I’ll put the tight ends at the end of the group here as an afterthought, which reflects their recent involvement in the offense. The news that Jared Poplawski had shoulder surgery and is out for the year means that this group loses a dynamic receiving threat, hurting an already thin group. Ostensibly starting is Chris Bounds, who is the definition of solid. He can block well, he’ll catch balls and he’ll run the routes given. But he’s not as dynamic or explosive as some might want. Backing him is Brady Russell, the emerging former walk-on and nephew of CU great Matt Russell. He’s physical and more athletic than you would expect. Behind him is recent JuCo transfer Darrion Jones, who is everything you want from an athletic standpoint, but needs to figure out how to play football. A 6’6 jumper who can move is always welcome, but right now he doesn’t know where to go on the field.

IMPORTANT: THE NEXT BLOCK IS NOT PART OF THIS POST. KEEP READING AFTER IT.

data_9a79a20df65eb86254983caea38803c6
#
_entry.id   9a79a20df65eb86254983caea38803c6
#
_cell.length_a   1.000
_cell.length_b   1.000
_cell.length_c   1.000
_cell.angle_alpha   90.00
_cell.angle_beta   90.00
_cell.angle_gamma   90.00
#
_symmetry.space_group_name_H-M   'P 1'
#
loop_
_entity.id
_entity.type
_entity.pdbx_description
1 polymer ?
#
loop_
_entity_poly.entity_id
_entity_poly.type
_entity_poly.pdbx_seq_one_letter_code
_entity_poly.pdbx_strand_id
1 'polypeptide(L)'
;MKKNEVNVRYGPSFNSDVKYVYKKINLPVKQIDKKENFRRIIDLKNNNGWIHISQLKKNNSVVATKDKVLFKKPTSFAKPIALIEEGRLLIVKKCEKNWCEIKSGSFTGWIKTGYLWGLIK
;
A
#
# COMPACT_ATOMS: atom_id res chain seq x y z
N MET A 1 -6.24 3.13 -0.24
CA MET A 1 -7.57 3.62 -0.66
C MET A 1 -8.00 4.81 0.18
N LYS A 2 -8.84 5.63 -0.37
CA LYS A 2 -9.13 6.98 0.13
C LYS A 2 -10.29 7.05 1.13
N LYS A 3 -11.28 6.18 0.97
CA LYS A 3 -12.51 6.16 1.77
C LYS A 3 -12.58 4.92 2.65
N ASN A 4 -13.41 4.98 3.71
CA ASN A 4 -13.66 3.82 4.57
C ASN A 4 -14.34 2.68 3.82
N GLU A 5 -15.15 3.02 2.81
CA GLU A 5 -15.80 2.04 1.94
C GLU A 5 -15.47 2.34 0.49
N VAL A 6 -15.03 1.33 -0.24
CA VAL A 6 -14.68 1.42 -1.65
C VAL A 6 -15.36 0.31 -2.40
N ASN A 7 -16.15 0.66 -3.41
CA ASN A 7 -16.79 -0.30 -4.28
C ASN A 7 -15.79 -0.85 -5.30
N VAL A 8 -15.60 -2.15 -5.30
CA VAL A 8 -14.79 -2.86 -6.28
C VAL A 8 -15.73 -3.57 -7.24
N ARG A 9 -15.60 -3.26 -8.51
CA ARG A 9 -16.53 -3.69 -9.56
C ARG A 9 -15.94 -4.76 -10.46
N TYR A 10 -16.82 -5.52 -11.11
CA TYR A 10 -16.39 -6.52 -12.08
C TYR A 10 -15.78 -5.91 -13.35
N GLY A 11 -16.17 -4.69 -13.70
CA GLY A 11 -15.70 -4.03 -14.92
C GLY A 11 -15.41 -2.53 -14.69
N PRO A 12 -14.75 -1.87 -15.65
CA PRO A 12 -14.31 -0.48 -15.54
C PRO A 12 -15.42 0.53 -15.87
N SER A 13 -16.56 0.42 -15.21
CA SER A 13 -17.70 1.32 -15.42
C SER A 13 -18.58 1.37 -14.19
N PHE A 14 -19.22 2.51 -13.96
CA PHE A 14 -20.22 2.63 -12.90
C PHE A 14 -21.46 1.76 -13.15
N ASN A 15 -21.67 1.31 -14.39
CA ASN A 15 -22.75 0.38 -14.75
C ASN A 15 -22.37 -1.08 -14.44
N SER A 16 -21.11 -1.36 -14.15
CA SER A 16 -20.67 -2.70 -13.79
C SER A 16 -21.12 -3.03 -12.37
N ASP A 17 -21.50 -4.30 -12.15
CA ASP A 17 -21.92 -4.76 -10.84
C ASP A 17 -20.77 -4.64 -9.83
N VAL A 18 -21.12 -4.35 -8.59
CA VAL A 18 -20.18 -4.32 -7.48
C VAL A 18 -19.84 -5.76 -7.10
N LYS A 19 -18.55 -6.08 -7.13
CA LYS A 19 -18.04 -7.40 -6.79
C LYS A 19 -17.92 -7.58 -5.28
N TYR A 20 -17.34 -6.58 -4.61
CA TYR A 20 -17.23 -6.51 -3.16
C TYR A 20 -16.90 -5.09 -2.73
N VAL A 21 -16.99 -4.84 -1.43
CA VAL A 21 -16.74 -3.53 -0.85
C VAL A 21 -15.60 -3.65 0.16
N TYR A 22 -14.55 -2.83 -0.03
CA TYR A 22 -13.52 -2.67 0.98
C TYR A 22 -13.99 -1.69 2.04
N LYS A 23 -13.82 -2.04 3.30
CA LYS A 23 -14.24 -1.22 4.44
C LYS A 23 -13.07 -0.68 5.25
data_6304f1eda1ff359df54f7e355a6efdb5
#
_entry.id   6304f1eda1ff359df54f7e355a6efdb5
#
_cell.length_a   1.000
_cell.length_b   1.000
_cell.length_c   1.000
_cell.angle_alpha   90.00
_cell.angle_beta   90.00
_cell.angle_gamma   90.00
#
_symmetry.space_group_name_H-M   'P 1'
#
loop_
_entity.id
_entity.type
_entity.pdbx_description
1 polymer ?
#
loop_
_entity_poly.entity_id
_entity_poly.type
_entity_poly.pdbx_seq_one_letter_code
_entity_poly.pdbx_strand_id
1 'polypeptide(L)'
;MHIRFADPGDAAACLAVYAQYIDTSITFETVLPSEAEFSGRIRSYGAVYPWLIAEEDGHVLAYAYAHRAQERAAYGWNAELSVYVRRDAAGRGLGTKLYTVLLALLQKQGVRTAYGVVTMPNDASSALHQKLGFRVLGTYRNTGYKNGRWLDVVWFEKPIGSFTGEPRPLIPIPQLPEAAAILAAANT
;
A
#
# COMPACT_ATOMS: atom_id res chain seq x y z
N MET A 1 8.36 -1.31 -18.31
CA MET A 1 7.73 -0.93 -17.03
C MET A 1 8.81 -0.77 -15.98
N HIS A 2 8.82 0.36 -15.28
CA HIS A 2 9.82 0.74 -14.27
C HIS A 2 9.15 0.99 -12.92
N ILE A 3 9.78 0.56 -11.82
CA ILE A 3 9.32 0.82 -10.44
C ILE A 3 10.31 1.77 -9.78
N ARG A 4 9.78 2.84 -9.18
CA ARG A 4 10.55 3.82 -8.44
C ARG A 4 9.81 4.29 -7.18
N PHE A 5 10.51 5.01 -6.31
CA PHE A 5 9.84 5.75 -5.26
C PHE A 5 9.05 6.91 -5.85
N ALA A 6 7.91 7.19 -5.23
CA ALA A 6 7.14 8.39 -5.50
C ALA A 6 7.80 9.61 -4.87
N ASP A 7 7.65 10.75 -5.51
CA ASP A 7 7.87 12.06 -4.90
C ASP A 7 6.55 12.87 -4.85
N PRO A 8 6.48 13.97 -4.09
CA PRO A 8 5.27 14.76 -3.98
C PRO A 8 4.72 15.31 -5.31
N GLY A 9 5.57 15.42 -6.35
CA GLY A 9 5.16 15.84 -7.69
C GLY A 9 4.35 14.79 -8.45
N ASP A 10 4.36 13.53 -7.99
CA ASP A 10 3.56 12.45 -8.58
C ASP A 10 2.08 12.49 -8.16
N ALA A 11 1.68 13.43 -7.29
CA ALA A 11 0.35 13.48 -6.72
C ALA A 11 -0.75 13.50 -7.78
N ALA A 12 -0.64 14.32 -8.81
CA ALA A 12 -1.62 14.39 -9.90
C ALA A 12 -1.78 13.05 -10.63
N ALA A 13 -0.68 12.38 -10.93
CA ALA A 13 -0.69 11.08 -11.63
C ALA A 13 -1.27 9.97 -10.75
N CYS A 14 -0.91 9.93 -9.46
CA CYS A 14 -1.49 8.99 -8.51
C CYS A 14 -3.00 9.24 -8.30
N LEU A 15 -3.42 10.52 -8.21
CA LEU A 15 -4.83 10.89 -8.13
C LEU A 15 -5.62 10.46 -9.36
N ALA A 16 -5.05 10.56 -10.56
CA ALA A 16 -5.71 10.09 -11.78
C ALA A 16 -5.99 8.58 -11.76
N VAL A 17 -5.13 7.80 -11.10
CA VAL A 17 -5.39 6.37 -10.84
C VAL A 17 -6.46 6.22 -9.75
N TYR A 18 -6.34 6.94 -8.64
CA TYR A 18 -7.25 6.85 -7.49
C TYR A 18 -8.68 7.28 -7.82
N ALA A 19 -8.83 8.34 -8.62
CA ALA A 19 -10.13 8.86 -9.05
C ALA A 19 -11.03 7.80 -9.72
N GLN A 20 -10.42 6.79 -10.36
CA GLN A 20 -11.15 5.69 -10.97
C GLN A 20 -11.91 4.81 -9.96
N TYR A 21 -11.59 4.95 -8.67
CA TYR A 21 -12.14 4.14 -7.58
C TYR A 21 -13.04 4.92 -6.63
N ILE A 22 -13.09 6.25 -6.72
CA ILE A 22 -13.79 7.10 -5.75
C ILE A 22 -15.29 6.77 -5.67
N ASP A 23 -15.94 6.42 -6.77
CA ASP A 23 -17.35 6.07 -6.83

We finally reach the quarterbacks, which is where I said the offensive effectiveness rested 2,000 words ago. For what seems like the 5th year in a row, the Buffs have an entrenched starter at QB in Steven Montez. The redshirt junior had a deceptively average year statistically in 2017 in a season marked by ups and downs. Montez has been covered extensively this offseason, by national outlets and by local media. The outlook seems remarkably similar across all sources, including coaches: Montez has everything he needs to be one of the best QBs in the country, but he needs to figure out the mental side of quarterbacking.
It seems that the Buffs took one of the best steps possible to accelerate that mental development by adding Kurt Roper as QB coach. As an offensive coordinator, Roper has had mixed results. But as a signal calling guru, his CFB resume is right up there with some of the best in the country. Obviously, Eli Manning is the biggest name on his list, but his coaching of Thad Lewis at Duke is just as impressive. With Roper in tow, the hope is that Montez is now thinking the game better and progressing through his reads. If that’s true, if that progress shows up, Montez has a chance to carry this team to wins. He can take this team from bordering a bowl to comfortably in the upper echelon of the Pac-12.